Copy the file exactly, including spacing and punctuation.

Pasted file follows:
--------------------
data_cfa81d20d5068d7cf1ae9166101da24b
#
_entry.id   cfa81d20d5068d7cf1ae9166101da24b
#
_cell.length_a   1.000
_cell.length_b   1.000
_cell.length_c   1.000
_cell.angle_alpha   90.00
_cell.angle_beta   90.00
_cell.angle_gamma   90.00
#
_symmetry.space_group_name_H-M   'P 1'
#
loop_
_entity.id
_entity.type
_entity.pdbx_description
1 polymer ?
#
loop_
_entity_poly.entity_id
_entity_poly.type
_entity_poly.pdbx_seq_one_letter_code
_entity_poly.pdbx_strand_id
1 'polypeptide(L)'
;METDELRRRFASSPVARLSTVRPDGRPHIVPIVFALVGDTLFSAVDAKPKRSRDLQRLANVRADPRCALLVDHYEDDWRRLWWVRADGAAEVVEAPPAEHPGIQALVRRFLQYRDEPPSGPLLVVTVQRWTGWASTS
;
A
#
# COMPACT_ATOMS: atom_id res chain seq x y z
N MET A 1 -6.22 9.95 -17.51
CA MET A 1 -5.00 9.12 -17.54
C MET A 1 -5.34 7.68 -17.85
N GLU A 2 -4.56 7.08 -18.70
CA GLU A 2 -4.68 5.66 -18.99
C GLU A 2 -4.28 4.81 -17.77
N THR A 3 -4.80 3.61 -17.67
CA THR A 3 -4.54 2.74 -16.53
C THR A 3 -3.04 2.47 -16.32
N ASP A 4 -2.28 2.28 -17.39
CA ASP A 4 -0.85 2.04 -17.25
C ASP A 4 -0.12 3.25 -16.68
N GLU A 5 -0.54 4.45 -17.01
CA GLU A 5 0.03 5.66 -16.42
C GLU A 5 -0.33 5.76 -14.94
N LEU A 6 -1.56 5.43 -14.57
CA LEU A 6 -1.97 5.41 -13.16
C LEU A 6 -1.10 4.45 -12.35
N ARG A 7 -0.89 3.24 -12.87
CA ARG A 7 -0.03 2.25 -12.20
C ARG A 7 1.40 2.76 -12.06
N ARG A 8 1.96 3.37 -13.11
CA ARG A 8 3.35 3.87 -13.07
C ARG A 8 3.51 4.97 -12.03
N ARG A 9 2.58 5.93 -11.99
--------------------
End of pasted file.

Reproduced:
data_cfa81d20d5068d7cf1ae9166101da24b
#
_entry.id   cfa81d20d5068d7cf1ae9166101da24b
#
_cell.length_a   1.000
_cell.length_b   1.000
_cell.length_c   1.000
_cell.angle_alpha   90.00
_cell.angle_beta   90.00
_cell.angle_gamma   90.00
#
_symmetry.space_group_name_H-M   'P 1'
#
loop_
_entity.id
_entity.type
_entity.pdbx_description
1 polymer ?
#
loop_
_entity_poly.entity_id
_entity_poly.type
_entity_poly.pdbx_seq_one_letter_code
_entity_poly.pdbx_strand_id
1 'polypeptide(L)'
;METDELRRRFASSPVARLSTVRPDGRPHIVPIVFALVGDTLFSAVDAKPKRSRDLQRLANVRADPRCALLVDHYEDDWRRLWWVRADGAAEVVEAPPAEHPGIQALVRRFLQYRDEPPSGPLLVVTVQRWTGWASTS
;
A
#
# COMPACT_ATOMS: atom_id res chain seq x y z
N MET A 1 -6.22 9.95 -17.51
CA MET A 1 -5.00 9.12 -17.54
C MET A 1 -5.34 7.68 -17.85
N GLU A 2 -4.56 7.08 -18.70
CA GLU A 2 -4.68 5.66 -18.99
C GLU A 2 -4.28 4.81 -17.77
N THR A 3 -4.80 3.61 -17.67
CA THR A 3 -4.54 2.74 -16.53
C THR A 3 -3.04 2.47 -16.32
N ASP A 4 -2.28 2.28 -17.39
CA ASP A 4 -0.85 2.04 -17.25
C ASP A 4 -0.12 3.25 -16.68
N GLU A 5 -0.54 4.45 -17.01
CA GLU A 5 0.03 5.66 -16.42
C GLU A 5 -0.33 5.76 -14.94
N LEU A 6 -1.56 5.43 -14.57
CA LEU A 6 -1.97 5.41 -13.16
C LEU A 6 -1.10 4.45 -12.35
N ARG A 7 -0.89 3.24 -12.87
CA ARG A 7 -0.03 2.25 -12.20
C ARG A 7 1.40 2.76 -12.06
N ARG A 8 1.96 3.37 -13.11
CA ARG A 8 3.35 3.87 -13.07
C ARG A 8 3.51 4.97 -12.03
N ARG A 9 2.58 5.93 -11.99